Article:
Malaria in South Asia: Eradication and Resurgence During the Second Half of the Twentieth Century - Advances in Asian Human-Environmental Research (Hardback)
  • Malaria in South Asia: Eradication and Resurgence During the Second Half of the Twentieth Century - Advances in Asian Human-Environmental Research (Hardback)
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Malaria in South Asia: Eradication and Resurgence During the Second Half of the Twentieth Century - Advances in Asian Human-Environmental Research (Hardback)

(editor), (editor), (editor)
£109.99
Hardback 241 Pages / Published: 18/12/2009
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Malaria is one of the most widespread and devastating infectious diseases in the world. More than half the world population residing in over 100 countries is at risk of infection from this vector-borne disease. An estimated 250-500 million mal- ial cases occur each year, resulting in nearly one million deaths, the overwhelming majority of which are children. Because of the magnitude of the associated fata- ties, development experts consider malaria a `silent tsunami,' comparing its death toll to the Indian Ocean tsunami (IOT) that ravaged several countries of South and Southeast Asia on December 26, 2004. That tsunami killed some 300,000 people (including children) at once. Globally, malarial deaths account for about 9% of all childhood deaths each year. However, with malaria more than most fatal d- eases, mortality is a small fraction of morbidity. Malaria is a debilitating disease, particularly for the adult population. In addition to children, pregnant women and migrating populations are most v- nerable to malaria. Miscarriage, stillbirth, and low birth weight are common among pregnant women who are infected with this disease. Malaria manifests itself through recurrent fever and chills, with associated symptoms such as anemia and an enlarged spleen. If a person survives the disease, he or she will develop a certain degree of immunity for some years. But malaria victims are not only deprived of energy, they also face an increased risk of other diseases taking hold in the weakened body.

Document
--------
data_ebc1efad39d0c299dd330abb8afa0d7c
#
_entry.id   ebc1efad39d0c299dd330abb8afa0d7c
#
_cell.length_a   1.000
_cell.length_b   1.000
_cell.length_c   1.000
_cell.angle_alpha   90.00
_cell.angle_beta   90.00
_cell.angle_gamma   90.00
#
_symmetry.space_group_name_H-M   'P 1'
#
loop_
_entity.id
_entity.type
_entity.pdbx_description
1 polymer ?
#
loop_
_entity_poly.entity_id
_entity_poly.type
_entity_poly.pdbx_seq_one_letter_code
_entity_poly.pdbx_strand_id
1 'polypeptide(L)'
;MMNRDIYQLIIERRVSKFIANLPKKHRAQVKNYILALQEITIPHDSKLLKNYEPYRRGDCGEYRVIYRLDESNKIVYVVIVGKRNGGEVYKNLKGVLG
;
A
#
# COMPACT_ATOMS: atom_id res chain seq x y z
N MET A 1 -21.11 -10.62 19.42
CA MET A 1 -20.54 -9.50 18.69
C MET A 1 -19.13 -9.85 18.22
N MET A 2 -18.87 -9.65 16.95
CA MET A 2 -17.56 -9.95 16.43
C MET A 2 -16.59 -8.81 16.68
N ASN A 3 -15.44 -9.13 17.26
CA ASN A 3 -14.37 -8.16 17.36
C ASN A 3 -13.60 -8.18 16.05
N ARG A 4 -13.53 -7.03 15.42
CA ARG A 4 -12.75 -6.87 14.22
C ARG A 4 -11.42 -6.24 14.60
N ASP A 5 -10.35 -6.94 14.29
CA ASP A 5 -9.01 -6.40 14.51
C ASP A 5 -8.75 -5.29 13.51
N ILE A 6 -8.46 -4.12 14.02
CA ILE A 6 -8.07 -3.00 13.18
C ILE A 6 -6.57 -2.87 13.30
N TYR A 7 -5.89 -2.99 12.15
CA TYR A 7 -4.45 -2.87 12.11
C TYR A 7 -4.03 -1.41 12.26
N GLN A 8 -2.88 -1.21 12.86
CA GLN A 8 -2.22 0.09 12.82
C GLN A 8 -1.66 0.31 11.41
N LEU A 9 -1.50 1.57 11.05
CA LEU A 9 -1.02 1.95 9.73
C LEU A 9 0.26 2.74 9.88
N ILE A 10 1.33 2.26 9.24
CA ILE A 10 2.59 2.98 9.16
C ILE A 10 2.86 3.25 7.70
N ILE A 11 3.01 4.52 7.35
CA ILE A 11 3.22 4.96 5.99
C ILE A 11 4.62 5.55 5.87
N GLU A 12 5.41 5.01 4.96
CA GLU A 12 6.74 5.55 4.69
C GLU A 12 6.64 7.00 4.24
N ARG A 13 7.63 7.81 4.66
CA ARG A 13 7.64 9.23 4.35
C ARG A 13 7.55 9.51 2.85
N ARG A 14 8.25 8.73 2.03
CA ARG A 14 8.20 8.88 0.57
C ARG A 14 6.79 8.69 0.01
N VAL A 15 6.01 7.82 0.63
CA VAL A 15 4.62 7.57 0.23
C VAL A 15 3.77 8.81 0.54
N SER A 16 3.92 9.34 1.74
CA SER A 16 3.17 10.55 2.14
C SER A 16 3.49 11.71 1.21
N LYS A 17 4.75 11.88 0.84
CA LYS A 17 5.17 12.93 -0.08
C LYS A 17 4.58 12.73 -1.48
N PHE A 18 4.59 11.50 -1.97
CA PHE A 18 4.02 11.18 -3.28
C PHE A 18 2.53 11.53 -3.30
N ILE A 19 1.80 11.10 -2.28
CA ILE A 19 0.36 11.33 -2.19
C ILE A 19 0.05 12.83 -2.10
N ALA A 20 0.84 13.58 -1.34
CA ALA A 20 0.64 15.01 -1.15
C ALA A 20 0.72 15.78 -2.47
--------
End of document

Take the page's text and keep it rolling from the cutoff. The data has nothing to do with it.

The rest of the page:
Publisher: Springer
ISBN: 9789048133574
Number of pages: 241
Weight: 635 g
Dimensions: 235 x 155 x 20 mm
Edition: 2010 ed.


MEDIA REVIEWS

From the reviews:

"The book under review, would serve as a good source document not only for medical geographers, but also for an interdisciplinary audience including health planners, social scientists, historians, non-governmental organizations, donor agencies and public health specialists. It would be good addition to the libraries of national and international medical institutions, serving as a reference for aspiring scholars studying South Asia. The editors have done a commendable job in highlighting the need for increased allocation of resources in South Asia ... ." (Vas Dev, Current Science, Vol. 99 (8), October, 2010)

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